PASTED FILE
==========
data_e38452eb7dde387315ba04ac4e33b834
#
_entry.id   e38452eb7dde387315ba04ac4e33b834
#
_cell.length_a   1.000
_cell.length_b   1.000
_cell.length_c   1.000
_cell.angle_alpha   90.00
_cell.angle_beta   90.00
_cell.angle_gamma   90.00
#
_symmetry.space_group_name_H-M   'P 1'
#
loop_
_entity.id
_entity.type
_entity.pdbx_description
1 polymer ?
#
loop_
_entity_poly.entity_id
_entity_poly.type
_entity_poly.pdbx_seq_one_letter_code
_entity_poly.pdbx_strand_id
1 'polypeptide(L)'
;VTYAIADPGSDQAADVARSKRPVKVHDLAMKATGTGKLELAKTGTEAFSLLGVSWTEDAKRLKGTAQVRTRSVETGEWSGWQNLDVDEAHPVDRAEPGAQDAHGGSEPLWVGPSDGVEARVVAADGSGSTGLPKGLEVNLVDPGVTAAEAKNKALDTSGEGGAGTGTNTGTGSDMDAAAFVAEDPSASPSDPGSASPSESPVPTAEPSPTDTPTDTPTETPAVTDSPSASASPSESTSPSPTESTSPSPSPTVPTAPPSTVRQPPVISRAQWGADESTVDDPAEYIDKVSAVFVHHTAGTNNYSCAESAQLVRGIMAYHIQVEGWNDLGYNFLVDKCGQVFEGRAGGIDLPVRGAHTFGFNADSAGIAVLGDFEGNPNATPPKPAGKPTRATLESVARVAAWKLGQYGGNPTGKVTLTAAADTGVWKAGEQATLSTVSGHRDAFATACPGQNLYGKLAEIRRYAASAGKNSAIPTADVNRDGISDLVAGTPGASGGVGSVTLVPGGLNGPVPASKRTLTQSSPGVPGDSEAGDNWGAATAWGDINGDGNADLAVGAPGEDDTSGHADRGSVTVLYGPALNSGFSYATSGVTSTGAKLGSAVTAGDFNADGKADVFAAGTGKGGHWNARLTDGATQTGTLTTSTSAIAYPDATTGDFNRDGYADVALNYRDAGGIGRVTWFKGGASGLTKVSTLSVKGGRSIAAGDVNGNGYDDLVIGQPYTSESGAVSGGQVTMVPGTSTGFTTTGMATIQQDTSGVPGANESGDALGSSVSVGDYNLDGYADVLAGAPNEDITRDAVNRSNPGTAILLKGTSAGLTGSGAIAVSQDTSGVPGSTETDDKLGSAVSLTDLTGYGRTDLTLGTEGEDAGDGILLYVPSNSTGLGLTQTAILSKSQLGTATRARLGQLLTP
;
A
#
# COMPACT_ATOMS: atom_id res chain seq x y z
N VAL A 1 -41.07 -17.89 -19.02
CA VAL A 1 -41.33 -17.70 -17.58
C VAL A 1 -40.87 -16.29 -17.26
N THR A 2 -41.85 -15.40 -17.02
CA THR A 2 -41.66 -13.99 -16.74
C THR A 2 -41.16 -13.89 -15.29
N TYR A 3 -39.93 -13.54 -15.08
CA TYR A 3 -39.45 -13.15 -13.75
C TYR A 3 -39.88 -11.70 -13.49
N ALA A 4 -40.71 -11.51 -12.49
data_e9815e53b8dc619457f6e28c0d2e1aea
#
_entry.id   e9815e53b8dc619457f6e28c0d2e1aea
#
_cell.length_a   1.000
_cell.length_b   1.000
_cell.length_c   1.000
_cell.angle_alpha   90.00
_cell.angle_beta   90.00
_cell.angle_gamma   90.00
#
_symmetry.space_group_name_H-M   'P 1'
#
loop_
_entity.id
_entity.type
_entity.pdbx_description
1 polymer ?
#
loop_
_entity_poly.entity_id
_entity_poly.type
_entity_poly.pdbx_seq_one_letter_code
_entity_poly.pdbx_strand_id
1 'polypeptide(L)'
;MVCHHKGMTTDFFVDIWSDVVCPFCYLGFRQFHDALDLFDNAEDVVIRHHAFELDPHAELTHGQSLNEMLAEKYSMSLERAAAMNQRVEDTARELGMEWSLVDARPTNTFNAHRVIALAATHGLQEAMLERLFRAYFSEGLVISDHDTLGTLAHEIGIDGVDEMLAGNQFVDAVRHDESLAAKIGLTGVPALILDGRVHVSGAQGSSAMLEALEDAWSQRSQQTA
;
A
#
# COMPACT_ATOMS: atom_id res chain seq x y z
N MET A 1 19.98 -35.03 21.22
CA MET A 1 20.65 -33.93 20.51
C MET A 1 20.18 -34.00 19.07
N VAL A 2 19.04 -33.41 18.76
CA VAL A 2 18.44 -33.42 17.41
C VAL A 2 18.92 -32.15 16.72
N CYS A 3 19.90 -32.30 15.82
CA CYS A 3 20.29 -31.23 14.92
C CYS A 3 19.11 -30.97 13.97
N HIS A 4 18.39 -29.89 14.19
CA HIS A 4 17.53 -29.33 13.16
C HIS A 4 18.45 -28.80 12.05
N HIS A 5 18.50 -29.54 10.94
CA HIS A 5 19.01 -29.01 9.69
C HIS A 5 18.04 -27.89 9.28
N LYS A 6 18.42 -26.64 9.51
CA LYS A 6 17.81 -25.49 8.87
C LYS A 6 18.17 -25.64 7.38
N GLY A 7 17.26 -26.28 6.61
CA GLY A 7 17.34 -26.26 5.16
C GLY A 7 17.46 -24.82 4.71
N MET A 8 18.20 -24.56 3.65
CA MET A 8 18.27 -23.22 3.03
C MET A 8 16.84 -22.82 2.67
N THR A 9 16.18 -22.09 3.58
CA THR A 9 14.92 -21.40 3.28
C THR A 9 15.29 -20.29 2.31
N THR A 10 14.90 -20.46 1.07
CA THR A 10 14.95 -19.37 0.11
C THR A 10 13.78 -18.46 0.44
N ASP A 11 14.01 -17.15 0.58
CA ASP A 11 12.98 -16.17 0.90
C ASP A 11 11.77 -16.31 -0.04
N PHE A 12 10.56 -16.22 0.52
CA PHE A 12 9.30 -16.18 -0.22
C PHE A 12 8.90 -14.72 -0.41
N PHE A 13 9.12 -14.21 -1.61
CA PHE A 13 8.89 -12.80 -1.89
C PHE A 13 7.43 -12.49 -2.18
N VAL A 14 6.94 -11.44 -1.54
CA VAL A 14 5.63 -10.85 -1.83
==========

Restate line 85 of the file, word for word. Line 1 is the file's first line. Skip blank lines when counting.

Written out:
C HIS A 5 18.04 -27.89 9.28